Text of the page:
The protest just outside San Francisco occurred a day after anti-Trump protesters took to the streets in Southern California, blocking traffic and damaging five police cars in Costa Mesa following a speech by the leader in the race for the Republican presidential nomination.

Demonstrators at both locations waved Mexican flags, an action meant to counter Trump’s hard stance on immigration and disparaging remarks about Mexico.

Because of the protest, Trump was rerouted to a back entrance. In a surreal scene, news helicopters showed the billionaire businessman and his security detail walking between two concrete freeway barriers before hopping down onto a grass verge and walking across a service road.

“That was not the easiest entrance I ever made,” Trump quipped when he started speaking to the convention delegates. “It felt like I was crossing the border.”

Outside, crowds of anti-Trump protesters broke through steel barricades and pelted riot police with eggs as the officers stood shoulder-to-shoulder to keep the demonstrators from entering the hotel.

A man wearing a red hat bearing the Trump campaign slogan “Make America Great Again” was punched in the head from behind while being jostled by a group of shouting protesters. Another Trump supporter said he was punched and spit upon by demonstrators who also threw his phone to the ground.

“It went gangbusters. They attacked me,” said Chris Conway, a mortgage broker from San Mateo.

Burlingame is right outside San Francisco, a liberal bastion that became the focal point of the immigration debate last year when an immigrant in the country illegally, and who had been deported multiple times, shot and killed a woman walking with her father.

Immigration has been one of Trump’s main issues and he often has highlighted the San Francisco killing while touting his plan to build a wall along the entire Mexican border.

California’s primary is June 7, a date once seen as too late to influence the selection process. Now it is seen as the election that either gets Trump over the threshold needed for the nomination or leaves him just short.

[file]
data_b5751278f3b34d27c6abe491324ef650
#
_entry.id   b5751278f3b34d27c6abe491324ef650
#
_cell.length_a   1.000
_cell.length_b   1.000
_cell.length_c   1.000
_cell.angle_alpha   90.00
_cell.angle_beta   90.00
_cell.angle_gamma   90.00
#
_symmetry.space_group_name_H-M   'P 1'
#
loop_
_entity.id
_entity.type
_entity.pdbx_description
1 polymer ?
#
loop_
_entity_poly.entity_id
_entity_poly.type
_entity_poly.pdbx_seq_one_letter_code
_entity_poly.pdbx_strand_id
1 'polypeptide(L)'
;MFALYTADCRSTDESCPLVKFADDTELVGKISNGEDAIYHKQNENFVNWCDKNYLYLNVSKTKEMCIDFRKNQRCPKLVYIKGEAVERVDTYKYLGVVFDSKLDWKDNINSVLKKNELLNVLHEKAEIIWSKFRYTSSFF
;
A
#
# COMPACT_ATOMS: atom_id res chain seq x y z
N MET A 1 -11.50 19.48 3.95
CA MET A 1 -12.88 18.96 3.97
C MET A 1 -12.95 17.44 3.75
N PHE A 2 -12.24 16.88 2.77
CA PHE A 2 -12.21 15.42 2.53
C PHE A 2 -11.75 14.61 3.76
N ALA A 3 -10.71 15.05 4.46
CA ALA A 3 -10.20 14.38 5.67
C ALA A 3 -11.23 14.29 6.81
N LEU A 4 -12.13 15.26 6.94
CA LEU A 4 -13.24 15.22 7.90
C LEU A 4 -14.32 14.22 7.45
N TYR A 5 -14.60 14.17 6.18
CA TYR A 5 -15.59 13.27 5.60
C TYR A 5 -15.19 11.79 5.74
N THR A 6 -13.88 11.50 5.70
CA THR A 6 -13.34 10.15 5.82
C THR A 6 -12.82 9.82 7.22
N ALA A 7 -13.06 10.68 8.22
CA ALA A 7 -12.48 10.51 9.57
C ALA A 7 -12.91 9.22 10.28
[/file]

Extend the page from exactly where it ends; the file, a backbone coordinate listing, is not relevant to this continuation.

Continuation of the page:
He’ll likely make many visits to California in coming weeks. That and his hard stand on immigration in a state where millions of immigrants live and that’s run by Democrats who generally support more benefits, services and job opportunities for those in the country illegally raise the prospects of more raucous demonstrations.

In Orange County, once a Republican stronghold but now home to a surging Hispanic population, a vocal but peaceful demonstration before a rally and Trump speech turned violent afterward. At least 17 people were arrested, five police cars were damaged and an officer was hit in the head by a rock but not seriously hurt, authorities said.

One anti-Trump protester bloodied the face of a supporter in a scuffle.

Dozens of cars — including those of Trump supporters trying to leave — were stuck in the street as several hundred demonstrators blocked the road, waved Mexican flags and posed for selfies in front of lines of riot police.

There were no major injuries and police did not use any force.

Trump protesters have followed the candidate since he began his California trip Thursday with a rally at the Orange County Fairgrounds in Costa Mesa, where he filled the Pacific Amphitheatre to its capacity of about 18,000. Many hundreds more were turned away.

Despite the show of support inside the fairgrounds, at least 17 people were arrested after a crowd of Trump protesters turned violent.

Trump protesters, mostly young Latinos according to the Los Angeles Times threw rocks and swarmed cars. A man wearing a Trump T-shirt One man was injured in the face.